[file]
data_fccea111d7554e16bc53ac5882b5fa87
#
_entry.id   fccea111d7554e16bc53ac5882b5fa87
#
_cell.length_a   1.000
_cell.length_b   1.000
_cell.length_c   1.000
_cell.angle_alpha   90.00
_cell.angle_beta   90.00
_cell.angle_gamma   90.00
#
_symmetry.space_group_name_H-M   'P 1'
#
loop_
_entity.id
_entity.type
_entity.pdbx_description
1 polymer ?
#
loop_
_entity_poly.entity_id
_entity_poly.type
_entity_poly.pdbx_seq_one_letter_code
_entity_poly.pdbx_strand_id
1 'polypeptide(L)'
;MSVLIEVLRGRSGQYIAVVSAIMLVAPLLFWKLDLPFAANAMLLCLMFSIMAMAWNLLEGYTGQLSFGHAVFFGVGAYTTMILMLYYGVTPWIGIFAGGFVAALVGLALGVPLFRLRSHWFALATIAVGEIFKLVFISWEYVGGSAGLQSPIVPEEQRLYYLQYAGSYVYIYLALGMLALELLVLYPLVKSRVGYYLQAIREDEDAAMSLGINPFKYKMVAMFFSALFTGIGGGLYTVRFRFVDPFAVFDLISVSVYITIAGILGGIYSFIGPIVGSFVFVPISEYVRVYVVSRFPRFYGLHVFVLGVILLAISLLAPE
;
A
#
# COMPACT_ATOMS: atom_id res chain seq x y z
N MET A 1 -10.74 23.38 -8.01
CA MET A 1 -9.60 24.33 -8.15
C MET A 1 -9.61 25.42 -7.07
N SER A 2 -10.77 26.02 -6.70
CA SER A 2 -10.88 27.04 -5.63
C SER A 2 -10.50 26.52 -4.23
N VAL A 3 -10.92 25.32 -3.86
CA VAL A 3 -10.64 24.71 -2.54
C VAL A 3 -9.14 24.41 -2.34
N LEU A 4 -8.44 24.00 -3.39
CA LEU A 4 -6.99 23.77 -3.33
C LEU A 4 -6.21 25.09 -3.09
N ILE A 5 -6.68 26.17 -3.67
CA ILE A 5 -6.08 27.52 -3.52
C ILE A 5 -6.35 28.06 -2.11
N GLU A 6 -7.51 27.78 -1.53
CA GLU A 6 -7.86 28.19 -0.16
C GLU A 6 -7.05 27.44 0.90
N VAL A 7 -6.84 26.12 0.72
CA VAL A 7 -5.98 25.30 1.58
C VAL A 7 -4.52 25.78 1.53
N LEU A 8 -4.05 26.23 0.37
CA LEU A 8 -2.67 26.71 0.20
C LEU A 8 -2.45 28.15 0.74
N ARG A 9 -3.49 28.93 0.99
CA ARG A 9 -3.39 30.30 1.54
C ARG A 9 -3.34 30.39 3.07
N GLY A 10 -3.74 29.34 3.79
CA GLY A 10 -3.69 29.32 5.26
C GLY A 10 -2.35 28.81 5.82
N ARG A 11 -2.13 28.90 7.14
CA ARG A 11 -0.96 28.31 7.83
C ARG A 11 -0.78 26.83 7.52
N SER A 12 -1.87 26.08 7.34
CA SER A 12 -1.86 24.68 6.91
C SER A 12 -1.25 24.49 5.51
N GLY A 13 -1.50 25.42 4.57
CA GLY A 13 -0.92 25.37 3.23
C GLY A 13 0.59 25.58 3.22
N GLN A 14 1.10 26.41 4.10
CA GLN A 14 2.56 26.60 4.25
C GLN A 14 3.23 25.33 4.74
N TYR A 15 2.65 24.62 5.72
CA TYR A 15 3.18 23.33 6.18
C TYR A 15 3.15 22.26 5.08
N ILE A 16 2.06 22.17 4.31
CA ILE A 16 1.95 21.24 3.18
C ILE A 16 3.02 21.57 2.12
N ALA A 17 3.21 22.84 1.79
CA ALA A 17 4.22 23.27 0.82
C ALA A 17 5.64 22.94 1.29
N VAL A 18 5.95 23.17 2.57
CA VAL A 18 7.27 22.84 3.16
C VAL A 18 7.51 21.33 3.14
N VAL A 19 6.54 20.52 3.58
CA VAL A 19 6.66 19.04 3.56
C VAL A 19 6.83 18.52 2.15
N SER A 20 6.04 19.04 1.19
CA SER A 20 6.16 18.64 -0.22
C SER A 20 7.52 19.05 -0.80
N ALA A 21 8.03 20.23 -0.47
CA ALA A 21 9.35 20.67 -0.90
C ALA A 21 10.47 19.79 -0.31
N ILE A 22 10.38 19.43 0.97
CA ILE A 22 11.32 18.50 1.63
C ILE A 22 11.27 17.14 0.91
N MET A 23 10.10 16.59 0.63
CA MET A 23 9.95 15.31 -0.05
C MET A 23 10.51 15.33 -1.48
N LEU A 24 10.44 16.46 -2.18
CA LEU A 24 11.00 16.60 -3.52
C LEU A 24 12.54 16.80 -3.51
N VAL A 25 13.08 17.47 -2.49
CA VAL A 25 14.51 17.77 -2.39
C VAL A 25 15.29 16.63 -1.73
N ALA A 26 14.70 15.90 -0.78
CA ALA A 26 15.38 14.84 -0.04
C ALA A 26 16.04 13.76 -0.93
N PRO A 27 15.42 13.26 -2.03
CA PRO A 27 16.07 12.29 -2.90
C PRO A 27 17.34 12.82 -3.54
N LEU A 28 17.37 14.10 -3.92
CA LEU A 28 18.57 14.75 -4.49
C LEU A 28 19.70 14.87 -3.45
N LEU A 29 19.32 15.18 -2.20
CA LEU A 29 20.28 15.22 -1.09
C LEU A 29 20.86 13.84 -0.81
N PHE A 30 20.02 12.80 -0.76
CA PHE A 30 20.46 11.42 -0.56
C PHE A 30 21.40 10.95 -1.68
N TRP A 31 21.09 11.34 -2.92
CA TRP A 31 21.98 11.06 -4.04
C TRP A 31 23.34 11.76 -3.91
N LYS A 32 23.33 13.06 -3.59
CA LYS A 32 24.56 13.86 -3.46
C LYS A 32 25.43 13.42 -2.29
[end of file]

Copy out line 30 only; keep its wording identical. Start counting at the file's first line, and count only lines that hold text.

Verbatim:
# COMPACT_ATOMS: atom_id res chain seq x y z